George M. Darrow
George McMillan Darrow (1889–1983) was an American horticulturist and the foremost authority on strawberries. He worked for the United States Department of Agriculture (USDA-ARS) for forty-six years as the pomologist in charge of research on deciduous fruit production, and authored a multitude of papers on planting and cultivating small fruits.
Life and career
Darrow was born in Springfield, Vermont on February 2, 1889. He graduated from nearby Chester High School in 1906, and in 1910 from Middlebury College with a BA. He went on to Cornell University, obtaining an MA in horticulture in 1911. During 1912-1917 Darrow partnered with future U.S. Senator George Aiken in "Darrow and Aiken," a fruit growing enterprise in Putney, Vermont. By 1917, however, he was committed to full-time work with the U.S. Department of Agriculture. In 1927 he obtained a Ph.D in Plant Physiology from Johns Hopkins University in Baltimore. A prolific author, Darrow wrote over 230 research or review articles, bulletins, and book chapters; a majority were USDA publications and reports. The bulk of his career was spent in Maryland (Glenn Dale and later Beltsville). However, in the late 1920s-early 1930s he initiated small fruit breeding programs in Oregon for the USDA. Darrow was constantly looking for ways to improve strawberries, and was responsible for the development of twenty-eight cultivars of strawberries, twelve of which remain significant. Another accomplishment that made a profound impression on small fruit scientists was Darrow's establishment of a foundation of genetic material that would figure prominently in breeding new strawberry varieties. He realized that improvement in small fruits had to occur by developing new varieties. In order to do this, he thought that scientists should possess an extensive knowledge of the make-up of a strawberry plant. Darrow is predominantly known for strawberry breeding and research, but he worked with all small fruits, including blackberries, raspberries, and blueberries. His personal hobby and passion was breeding daylilies.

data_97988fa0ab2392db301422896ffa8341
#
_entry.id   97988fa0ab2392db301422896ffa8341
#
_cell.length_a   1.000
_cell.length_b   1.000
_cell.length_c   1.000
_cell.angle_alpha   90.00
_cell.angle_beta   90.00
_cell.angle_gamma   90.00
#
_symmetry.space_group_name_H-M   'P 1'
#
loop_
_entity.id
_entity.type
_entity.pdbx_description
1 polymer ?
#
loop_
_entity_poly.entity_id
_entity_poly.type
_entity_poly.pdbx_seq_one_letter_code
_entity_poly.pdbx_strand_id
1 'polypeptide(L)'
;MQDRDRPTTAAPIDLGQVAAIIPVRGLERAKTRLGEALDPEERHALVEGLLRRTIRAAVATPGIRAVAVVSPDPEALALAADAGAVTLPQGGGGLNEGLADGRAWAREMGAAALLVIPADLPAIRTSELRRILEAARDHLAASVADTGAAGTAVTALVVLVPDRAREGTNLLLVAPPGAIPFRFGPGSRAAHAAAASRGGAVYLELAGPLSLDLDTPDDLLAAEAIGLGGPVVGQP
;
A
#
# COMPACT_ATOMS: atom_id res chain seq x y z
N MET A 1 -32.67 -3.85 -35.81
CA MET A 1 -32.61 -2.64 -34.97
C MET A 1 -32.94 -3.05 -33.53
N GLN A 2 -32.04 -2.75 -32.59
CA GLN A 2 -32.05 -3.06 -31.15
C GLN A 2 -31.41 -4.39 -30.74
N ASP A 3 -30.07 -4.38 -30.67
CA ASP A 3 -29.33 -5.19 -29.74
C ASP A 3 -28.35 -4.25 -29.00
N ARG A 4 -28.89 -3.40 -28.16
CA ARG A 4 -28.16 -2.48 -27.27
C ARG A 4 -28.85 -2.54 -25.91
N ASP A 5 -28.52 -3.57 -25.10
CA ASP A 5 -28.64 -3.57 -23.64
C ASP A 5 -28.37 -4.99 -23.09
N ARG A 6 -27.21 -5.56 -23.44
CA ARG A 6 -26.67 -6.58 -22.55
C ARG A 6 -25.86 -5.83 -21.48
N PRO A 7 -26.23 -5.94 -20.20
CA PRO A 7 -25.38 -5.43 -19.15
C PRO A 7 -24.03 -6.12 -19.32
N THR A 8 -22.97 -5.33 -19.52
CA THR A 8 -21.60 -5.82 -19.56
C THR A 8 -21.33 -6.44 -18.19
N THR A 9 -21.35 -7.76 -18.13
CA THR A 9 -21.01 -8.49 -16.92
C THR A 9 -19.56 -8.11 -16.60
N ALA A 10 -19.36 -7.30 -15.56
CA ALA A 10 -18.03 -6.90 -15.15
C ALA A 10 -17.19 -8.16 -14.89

In the late 1920s, Darrow began tracking down reports of a large, reddish-purple berry that had been grown on the northern California farm of a man named Rudolph Boysen. He enlisted the help of Walter Knott, a Southern California farmer who was known as a berry expert. Darrow and Knott learned that Boysen had abandoned his growing experiments several years earlier and sold his farm. Undaunted, Darrow and Knott headed out to Boysen's old farm, on which they found several frail vines surviving in a field choked with weeds. They transplanted the vines to Knott's farm in Buena Park, California, where he nurtured them back to fruit-bearing health, making Knott the first to commercially cultivate "boysenberries".
In 1948 Darrow received the Wilder Medal of the American Pomological Society for outstanding work on small fruits. In 1949 he was elected President of the American Society for Horticultural Science. In 1952 he served as U.S. Delegate for the 13th International Horticultural Congress in London, U.K. In 1954 Darrow received the USDA Distinguished Service Award, "For leadership and research contributions to the breeding and improvement of small fruits, thereby providing more dependable, productive, and better quality varieties of value to both the producer and consumer."
In 1956-1957 Darrow surveyed the native strawberries of Chile and collected germplasm in Andean South America. After retiring in 1957 Darrow wrote his classic book, "The Strawberry: History, Breeding and Physiology," published in 1966. The three chapters on strawberry history were written by D. Vivian Lee. It is available online via the National Agricultural Library. He died in 1983 in Maryland. In 1993 he became the eighth inductee into the American Society for Horticultural Science Hall of Fame for extraordinary contributions to horticulture.
- "Oregon Boysenberries". Retrieved 2008-09-13.
- Darrow, George M. (1966). "The Strawberry: History, Breeding and Physiology." National Agricultural Library. Retrieved December 5, 2012.